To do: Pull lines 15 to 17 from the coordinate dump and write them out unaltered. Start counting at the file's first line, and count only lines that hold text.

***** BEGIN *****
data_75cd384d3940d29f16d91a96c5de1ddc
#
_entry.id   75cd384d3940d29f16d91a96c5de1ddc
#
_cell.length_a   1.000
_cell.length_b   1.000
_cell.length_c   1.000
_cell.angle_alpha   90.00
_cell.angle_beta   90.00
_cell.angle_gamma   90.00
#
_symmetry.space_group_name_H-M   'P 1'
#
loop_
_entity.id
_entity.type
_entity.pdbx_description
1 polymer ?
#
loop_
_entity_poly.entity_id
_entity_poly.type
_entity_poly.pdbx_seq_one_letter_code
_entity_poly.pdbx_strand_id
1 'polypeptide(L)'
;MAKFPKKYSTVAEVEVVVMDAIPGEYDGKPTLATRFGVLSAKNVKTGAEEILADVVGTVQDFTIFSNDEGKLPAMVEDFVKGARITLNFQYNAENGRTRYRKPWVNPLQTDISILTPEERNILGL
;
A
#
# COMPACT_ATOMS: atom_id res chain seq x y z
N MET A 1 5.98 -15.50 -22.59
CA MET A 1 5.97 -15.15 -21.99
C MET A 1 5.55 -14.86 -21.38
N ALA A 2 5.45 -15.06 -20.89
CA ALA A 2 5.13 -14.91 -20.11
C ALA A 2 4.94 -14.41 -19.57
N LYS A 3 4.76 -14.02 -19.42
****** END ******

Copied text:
_entity.id
_entity.type
_entity.pdbx_description